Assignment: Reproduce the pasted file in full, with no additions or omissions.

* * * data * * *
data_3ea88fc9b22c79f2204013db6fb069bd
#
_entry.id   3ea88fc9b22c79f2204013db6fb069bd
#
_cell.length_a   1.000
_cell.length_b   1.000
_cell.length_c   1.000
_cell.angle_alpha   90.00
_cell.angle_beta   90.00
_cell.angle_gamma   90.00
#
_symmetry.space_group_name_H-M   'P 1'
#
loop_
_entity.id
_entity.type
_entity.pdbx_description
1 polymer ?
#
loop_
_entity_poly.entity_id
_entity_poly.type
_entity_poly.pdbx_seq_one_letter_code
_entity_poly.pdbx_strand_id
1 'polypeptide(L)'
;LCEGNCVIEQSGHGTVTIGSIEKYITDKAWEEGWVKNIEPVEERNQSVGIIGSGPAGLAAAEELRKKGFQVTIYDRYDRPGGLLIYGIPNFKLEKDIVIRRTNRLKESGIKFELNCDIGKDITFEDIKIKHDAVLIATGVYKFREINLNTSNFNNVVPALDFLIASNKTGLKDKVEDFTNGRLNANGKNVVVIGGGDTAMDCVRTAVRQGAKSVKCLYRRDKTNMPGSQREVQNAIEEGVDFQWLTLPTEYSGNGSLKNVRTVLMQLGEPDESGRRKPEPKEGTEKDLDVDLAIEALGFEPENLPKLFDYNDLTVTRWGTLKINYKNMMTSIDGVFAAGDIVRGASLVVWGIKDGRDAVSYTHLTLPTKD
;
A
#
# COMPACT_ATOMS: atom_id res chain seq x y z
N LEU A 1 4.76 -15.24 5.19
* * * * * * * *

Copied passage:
data_3ea88fc9b22c79f2204013db6fb069bd
#
_entry.id   3ea88fc9b22c79f2204013db6fb069bd
#
_cell.length_a   1.000
_cell.length_b   1.000
_cell.length_c   1.000
_cell.angle_alpha   90.00
_cell.angle_beta   90.00
_cell.angle_gamma   90.00
#
_symmetry.space_group_name_H-M   'P 1'
#
loop_
_entity.id
_entity.type
_entity.pdbx_description
1 polymer ?
#
loop_
_entity_poly.entity_id
_entity_poly.type
_entity_poly.pdbx_seq_one_letter_code
_entity_poly.pdbx_strand_id
1 'polypeptide(L)'
;LCEGNCVIEQSGHGTVTIGSIEKYITDKAWEEGWVKNIEPVEERNQSVGIIGSGPAGLAAAEELRKKGFQVTIYDRYDRPGGLLIYGIPNFKLEKDIVIRRTNRLKESGIKFELNCDIGKDITFEDIKIKHDAVLIATGVYKFREINLNTSNFNNVVPALDFLIASNKTGLKDKVEDFTNGRLNANGKNVVVIGGGDTAMDCVRTAVRQGAKSVKCLYRRDKTNMPGSQREVQNAIEEGVDFQWLTLPTEYSGNGSLKNVRTVLMQLGEPDESGRRKPEPKEGTEKDLDVDLAIEALGFEPENLPKLFDYNDLTVTRWGTLKINYKNMMTSIDGVFAAGDIVRGASLVVWGIKDGRDAVSYTHLTLPTKD
;
A
#
# COMPACT_ATOMS: atom_id res chain seq x y z
N LEU A 1 4.76 -15.24 5.19